BENEFITING: THOMAS G LABRECQUE FOUNDATION
EVENT: 2014 11th Annual Run As One
EVENT DATE: Apr 27, 2014
Ailleen Manansala wrote -
After a short but hard fight, my dad, Enrique Manansala ("Papa" as everyone knew him best) died of Lung Adenocarcinoma on 11 April 2012. We rushed him to an ER the morning of 21 January 2012, for what we thought was pneumonia, but a week later he was diagnosed with advanced-stage non-small cell lung cancer (NSCLC).
We were sure he would be one of the lucky ones. One of the few who would live to tell about their battle and triumph over "the Big C"-- I mean, there was a treatment in the form of a pill, our insurance paid for it and if anyone deserved another chance it was my dad--but it was just caught too late.
Almost 2 years after his passing, after almost 2 years of reaching in my memory trying to think of any signs I may have missed and after almost 2 years of trying to answer "Why him?", I have come to accept that I don't have the answers--no one does yet!
More than 60% of people newly diagnosed with lung cancer each year have never smoked or have quit smoking. Never smoked: 10-15% of new lung cancer cases Quit smoking: 50% of new lung cancer cases. Over 50% of new lung cancer cases will be diagnosed at a very late stage, like Papa, and only 5% of them will live for 5 years! This could be prevented if early detection tools were available.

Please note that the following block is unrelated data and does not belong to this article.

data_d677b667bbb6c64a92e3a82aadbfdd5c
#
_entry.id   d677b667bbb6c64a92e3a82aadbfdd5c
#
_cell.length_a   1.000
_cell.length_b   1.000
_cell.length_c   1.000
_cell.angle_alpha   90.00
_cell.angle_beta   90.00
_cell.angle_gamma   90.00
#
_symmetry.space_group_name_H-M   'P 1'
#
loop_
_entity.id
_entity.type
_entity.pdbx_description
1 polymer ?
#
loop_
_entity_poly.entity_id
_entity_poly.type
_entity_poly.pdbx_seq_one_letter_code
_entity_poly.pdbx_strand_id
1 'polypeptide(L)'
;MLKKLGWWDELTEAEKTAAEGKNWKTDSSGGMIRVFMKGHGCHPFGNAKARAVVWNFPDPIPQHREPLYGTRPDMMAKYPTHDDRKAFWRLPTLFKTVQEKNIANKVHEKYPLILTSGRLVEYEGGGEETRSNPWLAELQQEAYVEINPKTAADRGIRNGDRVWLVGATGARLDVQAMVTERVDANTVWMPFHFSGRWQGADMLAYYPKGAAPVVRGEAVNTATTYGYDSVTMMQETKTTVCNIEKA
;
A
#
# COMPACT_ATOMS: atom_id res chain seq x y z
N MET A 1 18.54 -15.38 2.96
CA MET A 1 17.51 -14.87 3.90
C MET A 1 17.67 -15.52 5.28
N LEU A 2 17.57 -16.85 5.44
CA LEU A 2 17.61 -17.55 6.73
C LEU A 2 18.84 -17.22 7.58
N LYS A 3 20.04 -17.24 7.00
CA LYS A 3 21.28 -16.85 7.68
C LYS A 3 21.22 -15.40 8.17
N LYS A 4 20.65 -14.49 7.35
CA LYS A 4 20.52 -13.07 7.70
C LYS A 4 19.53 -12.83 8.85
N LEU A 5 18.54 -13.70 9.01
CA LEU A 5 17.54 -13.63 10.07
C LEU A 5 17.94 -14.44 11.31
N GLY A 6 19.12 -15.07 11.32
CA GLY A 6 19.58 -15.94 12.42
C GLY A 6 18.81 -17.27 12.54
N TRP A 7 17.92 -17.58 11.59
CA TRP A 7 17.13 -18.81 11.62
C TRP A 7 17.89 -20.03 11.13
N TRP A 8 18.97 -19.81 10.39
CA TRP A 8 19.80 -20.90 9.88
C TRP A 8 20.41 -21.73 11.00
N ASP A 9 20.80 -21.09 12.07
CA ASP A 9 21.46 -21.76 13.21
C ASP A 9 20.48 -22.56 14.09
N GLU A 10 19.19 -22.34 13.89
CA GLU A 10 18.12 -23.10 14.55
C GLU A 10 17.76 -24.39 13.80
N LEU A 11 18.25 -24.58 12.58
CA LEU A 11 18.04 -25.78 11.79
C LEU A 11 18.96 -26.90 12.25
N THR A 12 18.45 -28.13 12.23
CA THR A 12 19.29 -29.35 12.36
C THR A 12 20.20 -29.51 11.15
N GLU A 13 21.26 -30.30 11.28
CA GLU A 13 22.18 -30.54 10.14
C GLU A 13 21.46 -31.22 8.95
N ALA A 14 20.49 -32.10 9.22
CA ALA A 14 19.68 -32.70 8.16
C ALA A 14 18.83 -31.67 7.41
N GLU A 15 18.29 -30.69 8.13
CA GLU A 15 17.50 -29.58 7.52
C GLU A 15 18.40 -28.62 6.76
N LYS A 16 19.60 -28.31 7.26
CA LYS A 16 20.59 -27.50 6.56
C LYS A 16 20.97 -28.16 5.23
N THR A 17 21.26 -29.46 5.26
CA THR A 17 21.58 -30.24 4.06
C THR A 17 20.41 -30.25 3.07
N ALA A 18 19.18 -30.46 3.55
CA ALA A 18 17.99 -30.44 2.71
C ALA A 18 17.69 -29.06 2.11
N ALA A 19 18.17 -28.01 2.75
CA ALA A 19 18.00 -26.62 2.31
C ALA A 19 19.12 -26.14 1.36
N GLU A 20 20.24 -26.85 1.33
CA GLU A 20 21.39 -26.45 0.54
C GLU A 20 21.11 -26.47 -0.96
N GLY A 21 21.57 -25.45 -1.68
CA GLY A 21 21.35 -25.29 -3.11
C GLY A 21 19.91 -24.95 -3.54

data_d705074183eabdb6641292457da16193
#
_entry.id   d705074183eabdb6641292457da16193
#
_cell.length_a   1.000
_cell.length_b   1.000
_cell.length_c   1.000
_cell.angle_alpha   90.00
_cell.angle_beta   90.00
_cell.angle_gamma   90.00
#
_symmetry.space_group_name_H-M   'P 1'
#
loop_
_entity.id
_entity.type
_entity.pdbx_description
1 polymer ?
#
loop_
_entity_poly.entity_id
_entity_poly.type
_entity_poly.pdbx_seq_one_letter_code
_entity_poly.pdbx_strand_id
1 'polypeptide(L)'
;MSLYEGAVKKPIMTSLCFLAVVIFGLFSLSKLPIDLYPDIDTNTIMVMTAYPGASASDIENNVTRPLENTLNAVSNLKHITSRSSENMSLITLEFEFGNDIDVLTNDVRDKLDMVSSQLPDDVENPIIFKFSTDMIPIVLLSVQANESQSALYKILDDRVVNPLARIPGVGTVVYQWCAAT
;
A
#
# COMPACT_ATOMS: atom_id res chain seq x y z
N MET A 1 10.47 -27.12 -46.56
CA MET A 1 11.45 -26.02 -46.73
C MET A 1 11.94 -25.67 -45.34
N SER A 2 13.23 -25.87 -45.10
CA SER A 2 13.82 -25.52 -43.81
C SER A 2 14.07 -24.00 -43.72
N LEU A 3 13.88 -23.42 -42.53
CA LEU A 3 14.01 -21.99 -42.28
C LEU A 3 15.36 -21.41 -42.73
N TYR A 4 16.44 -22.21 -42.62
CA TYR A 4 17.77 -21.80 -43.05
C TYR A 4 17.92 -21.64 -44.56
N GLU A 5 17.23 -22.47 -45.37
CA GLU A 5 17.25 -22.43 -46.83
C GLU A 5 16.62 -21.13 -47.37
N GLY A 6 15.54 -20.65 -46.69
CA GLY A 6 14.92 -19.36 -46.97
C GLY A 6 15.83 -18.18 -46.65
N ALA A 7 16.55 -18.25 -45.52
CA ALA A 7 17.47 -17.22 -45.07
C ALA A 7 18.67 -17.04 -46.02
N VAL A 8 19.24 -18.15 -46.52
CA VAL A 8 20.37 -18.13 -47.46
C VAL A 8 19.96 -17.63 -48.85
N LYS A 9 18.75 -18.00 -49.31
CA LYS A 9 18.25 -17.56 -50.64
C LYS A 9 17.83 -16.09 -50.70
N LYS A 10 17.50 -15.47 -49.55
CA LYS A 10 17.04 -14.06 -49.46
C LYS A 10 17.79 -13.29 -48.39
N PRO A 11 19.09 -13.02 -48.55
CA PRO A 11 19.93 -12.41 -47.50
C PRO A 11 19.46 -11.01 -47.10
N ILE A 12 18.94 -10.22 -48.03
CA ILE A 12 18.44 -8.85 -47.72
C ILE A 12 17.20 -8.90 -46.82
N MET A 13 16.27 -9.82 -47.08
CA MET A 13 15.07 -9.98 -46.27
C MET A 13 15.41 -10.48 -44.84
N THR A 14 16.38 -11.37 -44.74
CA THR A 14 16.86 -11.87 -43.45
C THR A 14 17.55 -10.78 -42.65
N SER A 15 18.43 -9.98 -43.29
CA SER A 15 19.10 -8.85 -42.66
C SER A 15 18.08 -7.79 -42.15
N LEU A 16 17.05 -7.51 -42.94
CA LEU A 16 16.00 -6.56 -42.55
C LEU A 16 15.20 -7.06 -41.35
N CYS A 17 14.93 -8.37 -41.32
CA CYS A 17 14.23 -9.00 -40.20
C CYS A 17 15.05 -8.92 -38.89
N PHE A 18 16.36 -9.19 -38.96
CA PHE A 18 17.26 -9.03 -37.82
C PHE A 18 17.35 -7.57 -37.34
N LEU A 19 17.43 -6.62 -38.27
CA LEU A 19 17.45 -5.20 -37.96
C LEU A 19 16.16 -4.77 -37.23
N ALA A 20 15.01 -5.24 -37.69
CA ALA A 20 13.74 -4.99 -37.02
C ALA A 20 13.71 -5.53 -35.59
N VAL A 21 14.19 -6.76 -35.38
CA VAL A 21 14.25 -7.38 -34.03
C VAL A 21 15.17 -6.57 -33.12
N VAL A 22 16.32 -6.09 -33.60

So on 27 April 2014, I'm asking family and friends to 'Run As One' (sign up for the race or walk on nyrr.org or tglclassic.com), with thousands of others, to raise money to support lung cancer research and awareness. Run, walk, join the team and/or donate to remember Papa and so that others may live to tell about their battle and triumph over "the Big [NSCL]C".
For those of you who didn't get a chance to meet Papa, here's a story from my brother and his words about who Papa was:
At work, as part of a team building exercise, I was asked to list my heroes on a poster board that would hang in our office. My list was short. I wrote the word DAD in bold letters and below it "he taught me how to be a man, a husband and a father." My supervisor would refer back to what I wrote from time to time because he didn’t have a good relationship with his father. One day I remember him saying, "I never met your dad but I can tell from the way you are, that he is a great man".
He worked hard his whole life right up to his retirement. He worked to put himself through school eventually becoming a mechanical engineer, his trade throughout his career. In his personal life, he liked to fix things, make furniture, go shopping, watch old western movies and Discovery channel. He liked to dance, sometimes to his own beat, but he looked good doing it.
Through his words, but mainly through his actions, he showed exactly how much he loved and adored my mom. They were always at each others' side and grew closer through their faith as active members of Couples for Christ.
Growing up, I know there were times when my sister and I gave him a hard time, but he always remained patient and was the source of our family’s stability. He never let us feel when times were hard and most of all never let us down.
There is a reason why everyone called him "Papa"-- not because he was the oldest, and not because that’s what my mom, sister and I called him-- but because he was a father figure to everyone. He was a man of few words but when he spoke it was full of wisdom and kindness. And he would tirelessly go out of his way to support whoever was in need.
I cannot express how grateful I am for all the lessons he taught me-- most of which he probably didn’t know he was passing on just by being himself. The man, husband and father we have come to love.